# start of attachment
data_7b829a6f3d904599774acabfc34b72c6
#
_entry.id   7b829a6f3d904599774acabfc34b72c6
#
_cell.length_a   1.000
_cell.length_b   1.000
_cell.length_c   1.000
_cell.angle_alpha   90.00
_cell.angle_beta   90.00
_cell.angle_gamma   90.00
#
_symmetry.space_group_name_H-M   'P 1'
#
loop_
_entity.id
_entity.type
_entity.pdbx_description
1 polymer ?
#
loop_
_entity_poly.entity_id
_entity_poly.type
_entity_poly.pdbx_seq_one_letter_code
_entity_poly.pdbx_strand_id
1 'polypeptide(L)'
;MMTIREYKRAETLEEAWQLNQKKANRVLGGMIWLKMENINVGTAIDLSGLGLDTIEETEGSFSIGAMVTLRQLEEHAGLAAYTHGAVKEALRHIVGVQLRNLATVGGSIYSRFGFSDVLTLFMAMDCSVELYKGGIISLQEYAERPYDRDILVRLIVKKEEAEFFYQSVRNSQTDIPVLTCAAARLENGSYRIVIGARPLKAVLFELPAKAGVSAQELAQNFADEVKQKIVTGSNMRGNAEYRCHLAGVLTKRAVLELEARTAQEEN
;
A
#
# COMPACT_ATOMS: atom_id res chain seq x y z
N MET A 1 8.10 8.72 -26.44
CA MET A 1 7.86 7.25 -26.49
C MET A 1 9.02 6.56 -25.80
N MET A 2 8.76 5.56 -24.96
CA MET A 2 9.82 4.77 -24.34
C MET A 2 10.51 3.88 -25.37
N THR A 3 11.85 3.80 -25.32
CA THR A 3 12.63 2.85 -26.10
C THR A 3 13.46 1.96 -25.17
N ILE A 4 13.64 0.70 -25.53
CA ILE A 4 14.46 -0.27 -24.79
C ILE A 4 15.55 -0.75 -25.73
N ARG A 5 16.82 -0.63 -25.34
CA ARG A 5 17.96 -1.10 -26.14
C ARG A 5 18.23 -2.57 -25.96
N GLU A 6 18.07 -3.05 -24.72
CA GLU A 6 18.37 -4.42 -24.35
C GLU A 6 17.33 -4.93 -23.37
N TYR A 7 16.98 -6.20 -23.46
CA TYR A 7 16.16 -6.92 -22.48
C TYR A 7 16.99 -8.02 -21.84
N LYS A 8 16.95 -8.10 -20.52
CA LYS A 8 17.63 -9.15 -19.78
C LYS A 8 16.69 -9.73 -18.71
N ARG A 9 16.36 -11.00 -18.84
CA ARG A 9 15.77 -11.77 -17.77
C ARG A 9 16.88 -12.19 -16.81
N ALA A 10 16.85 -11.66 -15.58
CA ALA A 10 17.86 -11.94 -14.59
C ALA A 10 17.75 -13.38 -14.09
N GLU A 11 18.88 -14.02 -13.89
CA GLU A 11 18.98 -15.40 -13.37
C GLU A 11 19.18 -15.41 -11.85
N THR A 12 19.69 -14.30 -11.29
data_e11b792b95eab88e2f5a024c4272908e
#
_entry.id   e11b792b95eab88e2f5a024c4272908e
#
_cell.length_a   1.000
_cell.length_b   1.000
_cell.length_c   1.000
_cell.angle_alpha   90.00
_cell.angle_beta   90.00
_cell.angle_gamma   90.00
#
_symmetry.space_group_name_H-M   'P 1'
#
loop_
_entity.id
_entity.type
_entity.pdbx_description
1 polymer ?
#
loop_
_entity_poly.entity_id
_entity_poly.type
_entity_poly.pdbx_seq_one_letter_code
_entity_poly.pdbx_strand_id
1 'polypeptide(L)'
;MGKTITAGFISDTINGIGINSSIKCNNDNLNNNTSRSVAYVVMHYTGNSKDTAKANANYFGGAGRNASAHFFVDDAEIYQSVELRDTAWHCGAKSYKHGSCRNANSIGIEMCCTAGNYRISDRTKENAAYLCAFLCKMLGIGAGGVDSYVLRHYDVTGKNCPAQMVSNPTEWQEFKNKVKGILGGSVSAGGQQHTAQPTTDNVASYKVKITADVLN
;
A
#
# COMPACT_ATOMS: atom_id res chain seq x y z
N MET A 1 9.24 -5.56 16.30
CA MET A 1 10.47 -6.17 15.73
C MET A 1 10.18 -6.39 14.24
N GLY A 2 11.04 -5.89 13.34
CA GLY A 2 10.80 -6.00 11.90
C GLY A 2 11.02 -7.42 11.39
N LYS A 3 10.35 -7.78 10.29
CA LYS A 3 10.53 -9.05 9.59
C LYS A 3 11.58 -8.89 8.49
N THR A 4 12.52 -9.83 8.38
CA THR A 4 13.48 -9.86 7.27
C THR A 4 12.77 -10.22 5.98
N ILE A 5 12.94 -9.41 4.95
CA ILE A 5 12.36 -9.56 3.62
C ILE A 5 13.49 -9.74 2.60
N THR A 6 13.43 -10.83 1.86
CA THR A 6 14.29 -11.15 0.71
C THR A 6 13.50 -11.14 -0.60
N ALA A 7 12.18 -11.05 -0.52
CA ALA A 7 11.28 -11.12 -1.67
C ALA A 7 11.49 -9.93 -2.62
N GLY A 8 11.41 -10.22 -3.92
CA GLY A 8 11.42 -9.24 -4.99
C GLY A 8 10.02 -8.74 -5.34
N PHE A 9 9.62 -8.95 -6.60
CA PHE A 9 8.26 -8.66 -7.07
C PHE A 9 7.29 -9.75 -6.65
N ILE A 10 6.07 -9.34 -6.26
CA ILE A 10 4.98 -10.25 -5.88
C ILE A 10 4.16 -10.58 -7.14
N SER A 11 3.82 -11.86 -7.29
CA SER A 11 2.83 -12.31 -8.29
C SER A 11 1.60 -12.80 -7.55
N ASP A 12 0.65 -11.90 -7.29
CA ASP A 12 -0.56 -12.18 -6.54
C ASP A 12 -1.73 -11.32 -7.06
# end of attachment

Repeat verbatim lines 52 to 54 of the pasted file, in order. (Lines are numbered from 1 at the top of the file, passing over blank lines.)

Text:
N LYS A 8 16.95 -8.10 -20.52
CA LYS A 8 17.63 -9.15 -19.78
C LYS A 8 16.69 -9.73 -18.71